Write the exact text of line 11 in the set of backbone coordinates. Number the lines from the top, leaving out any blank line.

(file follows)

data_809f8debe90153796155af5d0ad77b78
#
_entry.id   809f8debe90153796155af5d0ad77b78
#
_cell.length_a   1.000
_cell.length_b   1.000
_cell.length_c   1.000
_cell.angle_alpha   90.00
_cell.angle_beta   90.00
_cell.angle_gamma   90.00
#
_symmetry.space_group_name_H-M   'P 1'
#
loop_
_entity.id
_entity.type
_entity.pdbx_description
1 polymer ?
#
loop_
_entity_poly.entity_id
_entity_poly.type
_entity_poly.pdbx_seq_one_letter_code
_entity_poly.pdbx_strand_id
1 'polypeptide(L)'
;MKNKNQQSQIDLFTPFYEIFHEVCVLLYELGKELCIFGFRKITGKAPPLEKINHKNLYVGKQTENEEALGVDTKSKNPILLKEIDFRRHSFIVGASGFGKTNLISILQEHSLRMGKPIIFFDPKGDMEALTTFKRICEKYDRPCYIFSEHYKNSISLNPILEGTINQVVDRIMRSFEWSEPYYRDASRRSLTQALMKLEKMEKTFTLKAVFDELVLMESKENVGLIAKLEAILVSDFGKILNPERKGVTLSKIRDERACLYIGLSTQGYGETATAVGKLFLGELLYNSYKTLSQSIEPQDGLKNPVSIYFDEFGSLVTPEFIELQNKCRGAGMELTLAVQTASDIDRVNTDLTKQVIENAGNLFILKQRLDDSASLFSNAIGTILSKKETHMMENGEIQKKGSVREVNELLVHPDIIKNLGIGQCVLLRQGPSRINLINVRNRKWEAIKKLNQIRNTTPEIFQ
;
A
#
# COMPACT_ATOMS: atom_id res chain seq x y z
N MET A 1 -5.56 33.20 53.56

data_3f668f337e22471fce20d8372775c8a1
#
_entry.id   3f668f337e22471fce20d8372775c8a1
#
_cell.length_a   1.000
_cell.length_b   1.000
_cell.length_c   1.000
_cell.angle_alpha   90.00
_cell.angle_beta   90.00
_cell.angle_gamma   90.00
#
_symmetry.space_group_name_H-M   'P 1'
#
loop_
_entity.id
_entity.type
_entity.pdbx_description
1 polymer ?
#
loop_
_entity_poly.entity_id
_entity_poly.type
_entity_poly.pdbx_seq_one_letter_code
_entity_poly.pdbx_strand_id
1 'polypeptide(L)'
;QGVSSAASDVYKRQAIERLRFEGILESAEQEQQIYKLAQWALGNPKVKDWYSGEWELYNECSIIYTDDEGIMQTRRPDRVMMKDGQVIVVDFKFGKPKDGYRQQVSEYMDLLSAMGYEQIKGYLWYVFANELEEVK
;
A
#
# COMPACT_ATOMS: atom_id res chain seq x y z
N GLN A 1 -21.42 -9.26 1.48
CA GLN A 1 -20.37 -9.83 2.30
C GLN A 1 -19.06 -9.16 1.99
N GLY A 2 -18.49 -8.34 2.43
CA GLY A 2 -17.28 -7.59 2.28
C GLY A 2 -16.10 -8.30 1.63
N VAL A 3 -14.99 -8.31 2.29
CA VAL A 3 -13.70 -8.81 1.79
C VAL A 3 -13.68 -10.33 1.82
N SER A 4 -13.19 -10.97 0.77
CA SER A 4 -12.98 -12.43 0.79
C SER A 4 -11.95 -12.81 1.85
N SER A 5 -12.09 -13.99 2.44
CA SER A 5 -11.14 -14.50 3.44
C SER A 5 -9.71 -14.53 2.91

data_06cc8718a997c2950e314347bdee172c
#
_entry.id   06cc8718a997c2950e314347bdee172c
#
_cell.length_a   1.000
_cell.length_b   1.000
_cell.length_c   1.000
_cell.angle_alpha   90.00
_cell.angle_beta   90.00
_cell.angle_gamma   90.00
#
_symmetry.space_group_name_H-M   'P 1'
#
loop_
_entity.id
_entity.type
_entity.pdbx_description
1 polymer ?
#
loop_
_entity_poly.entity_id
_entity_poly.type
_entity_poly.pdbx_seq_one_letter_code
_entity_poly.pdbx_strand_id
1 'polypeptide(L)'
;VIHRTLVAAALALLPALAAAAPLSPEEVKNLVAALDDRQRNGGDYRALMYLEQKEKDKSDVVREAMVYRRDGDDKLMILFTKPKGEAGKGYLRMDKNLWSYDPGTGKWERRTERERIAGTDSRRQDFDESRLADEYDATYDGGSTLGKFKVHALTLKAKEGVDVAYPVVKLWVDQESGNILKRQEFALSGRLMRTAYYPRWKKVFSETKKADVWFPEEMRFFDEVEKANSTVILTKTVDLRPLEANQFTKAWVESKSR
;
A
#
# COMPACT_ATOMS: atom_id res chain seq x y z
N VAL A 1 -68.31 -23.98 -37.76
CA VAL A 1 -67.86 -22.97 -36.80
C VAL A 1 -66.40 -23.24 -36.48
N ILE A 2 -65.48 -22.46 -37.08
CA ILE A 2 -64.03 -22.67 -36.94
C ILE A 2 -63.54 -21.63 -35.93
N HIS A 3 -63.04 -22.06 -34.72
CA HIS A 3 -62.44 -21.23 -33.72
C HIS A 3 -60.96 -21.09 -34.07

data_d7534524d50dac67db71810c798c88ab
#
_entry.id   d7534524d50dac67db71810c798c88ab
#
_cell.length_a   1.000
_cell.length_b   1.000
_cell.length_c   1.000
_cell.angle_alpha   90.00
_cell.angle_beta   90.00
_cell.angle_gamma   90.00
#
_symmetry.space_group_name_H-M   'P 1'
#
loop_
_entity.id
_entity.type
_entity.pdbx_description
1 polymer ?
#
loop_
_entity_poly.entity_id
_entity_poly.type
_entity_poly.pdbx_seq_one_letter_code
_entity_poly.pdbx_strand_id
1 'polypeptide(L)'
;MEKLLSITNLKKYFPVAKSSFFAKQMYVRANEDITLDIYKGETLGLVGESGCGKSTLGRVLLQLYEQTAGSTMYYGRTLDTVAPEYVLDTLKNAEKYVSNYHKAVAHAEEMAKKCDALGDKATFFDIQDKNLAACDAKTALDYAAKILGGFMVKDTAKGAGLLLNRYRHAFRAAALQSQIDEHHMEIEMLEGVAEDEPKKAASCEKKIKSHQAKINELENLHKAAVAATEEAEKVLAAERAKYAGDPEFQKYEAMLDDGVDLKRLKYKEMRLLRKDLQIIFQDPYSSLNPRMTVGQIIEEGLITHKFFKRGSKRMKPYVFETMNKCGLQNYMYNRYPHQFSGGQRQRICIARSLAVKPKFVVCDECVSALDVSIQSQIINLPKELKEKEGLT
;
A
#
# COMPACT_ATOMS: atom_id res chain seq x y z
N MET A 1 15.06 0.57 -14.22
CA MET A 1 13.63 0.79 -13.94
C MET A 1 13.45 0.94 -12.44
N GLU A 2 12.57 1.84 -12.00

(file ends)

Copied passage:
#